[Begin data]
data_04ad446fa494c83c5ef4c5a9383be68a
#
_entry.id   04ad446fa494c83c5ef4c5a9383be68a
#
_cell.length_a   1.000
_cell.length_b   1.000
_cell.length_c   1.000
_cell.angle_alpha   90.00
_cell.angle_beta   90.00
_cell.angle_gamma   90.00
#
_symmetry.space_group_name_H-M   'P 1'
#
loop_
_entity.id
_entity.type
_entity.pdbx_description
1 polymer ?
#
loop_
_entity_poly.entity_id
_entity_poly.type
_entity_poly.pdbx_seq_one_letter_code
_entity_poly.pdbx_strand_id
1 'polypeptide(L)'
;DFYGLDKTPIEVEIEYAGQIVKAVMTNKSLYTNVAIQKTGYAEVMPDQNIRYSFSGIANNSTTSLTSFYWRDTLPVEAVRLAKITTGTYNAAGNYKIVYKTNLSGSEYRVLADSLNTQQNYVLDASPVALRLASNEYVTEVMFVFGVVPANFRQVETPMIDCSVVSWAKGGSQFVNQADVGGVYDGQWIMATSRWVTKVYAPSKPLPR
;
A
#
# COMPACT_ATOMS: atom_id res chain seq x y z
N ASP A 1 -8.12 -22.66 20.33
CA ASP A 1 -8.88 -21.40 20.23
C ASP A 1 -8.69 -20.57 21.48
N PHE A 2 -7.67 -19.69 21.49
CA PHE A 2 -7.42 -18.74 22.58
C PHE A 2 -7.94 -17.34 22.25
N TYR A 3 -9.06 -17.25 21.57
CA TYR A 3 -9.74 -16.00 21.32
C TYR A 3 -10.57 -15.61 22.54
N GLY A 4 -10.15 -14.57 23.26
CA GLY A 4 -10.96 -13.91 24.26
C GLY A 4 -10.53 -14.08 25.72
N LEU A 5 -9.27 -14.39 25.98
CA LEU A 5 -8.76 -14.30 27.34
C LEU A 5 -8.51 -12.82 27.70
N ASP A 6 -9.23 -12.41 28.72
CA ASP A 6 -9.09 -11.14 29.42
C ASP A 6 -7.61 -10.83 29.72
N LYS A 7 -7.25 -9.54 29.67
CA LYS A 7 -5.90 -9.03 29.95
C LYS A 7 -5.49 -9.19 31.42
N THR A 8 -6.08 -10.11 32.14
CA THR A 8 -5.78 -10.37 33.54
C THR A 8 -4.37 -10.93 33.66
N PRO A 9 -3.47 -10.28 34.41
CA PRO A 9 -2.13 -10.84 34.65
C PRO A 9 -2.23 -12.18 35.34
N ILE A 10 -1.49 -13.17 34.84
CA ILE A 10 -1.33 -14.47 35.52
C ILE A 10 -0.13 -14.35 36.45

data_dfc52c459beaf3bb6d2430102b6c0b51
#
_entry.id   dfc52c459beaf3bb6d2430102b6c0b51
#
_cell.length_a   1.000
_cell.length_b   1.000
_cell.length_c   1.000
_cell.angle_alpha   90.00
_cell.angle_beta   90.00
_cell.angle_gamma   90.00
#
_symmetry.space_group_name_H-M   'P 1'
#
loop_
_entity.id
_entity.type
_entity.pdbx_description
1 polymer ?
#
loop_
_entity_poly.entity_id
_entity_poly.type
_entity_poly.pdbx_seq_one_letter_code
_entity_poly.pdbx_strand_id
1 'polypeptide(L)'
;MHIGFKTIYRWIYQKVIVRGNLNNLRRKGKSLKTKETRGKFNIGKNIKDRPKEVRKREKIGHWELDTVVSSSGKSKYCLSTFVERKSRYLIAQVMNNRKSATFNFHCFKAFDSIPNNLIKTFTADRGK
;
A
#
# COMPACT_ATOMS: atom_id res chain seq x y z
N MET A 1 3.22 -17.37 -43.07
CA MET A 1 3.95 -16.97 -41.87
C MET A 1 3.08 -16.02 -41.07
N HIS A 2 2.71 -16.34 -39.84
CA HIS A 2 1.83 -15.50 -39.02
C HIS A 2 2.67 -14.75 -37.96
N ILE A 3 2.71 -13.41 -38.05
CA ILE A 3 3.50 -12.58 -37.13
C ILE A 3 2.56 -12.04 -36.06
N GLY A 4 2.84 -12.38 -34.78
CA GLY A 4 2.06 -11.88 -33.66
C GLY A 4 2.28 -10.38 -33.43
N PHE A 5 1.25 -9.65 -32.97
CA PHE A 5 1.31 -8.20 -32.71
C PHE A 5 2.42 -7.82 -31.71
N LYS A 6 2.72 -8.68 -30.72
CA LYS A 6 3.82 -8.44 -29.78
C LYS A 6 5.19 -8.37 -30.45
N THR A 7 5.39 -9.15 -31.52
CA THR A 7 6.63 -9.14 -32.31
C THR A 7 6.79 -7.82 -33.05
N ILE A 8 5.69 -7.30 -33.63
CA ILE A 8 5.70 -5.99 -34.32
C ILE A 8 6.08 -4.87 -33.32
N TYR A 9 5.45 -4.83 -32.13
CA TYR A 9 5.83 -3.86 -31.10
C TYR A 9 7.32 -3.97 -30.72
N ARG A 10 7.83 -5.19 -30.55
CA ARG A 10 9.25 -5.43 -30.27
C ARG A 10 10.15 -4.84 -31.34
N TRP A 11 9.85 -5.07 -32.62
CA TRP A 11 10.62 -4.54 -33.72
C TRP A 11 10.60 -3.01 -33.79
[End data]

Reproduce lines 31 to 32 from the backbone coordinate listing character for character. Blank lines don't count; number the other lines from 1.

N ASP A 1 -8.12 -22.66 20.33
CA ASP A 1 -8.88 -21.40 20.23